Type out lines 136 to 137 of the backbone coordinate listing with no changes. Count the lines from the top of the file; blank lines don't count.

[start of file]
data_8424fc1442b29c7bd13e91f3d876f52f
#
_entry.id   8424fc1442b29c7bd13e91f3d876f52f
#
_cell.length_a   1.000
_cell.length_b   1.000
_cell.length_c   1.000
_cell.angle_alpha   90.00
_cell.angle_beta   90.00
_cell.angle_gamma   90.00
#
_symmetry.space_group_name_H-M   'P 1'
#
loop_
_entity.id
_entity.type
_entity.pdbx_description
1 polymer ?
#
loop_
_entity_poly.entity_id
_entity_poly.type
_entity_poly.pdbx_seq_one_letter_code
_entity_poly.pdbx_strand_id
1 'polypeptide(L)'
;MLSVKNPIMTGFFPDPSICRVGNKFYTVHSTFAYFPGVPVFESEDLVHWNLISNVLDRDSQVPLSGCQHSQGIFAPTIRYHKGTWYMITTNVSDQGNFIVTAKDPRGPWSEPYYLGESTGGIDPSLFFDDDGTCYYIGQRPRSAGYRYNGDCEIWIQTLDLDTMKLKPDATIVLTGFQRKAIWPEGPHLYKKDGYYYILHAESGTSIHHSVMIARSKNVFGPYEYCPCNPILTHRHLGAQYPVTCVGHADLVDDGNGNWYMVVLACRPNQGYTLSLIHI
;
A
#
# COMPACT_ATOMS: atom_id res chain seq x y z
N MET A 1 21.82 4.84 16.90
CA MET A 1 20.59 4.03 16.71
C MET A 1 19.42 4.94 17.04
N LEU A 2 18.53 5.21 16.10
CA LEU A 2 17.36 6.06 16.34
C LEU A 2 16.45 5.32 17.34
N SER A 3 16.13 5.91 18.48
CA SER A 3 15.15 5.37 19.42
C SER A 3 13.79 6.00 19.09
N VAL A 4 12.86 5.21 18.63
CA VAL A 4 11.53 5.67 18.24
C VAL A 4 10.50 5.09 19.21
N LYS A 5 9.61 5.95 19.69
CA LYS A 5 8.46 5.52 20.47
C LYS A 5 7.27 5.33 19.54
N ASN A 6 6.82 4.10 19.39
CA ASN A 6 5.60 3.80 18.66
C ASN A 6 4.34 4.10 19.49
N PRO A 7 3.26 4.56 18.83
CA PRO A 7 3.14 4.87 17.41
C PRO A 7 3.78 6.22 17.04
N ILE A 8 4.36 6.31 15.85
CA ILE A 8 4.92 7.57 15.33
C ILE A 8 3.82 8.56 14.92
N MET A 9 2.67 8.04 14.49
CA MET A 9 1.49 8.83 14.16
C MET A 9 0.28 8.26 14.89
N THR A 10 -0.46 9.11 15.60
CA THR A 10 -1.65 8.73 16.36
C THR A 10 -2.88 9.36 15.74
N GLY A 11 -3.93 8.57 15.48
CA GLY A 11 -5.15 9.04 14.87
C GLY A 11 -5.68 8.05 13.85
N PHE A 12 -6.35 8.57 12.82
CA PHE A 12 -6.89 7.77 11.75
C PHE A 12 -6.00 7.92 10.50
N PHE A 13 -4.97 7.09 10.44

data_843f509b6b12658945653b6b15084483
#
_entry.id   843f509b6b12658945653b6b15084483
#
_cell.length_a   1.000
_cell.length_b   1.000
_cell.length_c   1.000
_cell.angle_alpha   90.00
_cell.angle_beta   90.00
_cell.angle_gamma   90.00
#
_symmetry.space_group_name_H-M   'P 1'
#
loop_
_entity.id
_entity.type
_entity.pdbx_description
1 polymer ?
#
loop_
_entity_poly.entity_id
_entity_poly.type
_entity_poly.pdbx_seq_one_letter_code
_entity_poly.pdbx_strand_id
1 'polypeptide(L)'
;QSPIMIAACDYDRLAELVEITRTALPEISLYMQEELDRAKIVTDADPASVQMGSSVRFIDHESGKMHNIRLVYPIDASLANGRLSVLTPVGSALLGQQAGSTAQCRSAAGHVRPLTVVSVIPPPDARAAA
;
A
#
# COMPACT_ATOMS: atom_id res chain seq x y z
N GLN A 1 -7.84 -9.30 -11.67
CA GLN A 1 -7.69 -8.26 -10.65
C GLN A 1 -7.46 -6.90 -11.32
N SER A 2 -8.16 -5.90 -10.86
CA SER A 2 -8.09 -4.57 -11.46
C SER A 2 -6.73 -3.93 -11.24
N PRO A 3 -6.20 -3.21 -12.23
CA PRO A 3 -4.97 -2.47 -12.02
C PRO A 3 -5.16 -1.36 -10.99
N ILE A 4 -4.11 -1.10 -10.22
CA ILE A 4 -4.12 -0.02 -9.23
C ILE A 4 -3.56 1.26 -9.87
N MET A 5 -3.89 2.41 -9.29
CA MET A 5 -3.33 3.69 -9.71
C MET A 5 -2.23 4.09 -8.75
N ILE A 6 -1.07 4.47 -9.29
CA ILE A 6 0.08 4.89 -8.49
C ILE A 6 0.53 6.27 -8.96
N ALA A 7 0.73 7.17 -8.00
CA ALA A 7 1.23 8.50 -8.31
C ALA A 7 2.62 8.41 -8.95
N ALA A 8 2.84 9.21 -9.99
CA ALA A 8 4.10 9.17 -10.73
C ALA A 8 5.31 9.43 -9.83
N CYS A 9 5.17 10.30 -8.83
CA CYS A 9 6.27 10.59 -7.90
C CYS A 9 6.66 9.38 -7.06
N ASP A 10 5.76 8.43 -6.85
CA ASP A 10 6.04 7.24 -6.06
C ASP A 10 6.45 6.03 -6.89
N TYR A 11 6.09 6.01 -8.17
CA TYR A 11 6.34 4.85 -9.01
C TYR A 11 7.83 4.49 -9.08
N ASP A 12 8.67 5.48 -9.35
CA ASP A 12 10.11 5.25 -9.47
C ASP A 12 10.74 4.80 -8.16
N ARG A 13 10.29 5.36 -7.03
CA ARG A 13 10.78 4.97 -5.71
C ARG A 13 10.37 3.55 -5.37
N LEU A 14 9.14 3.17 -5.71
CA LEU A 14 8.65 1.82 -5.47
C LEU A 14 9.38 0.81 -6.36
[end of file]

C ARG A 13 10.37 3.55 -5.37
N LEU A 14 9.14 3.17 -5.71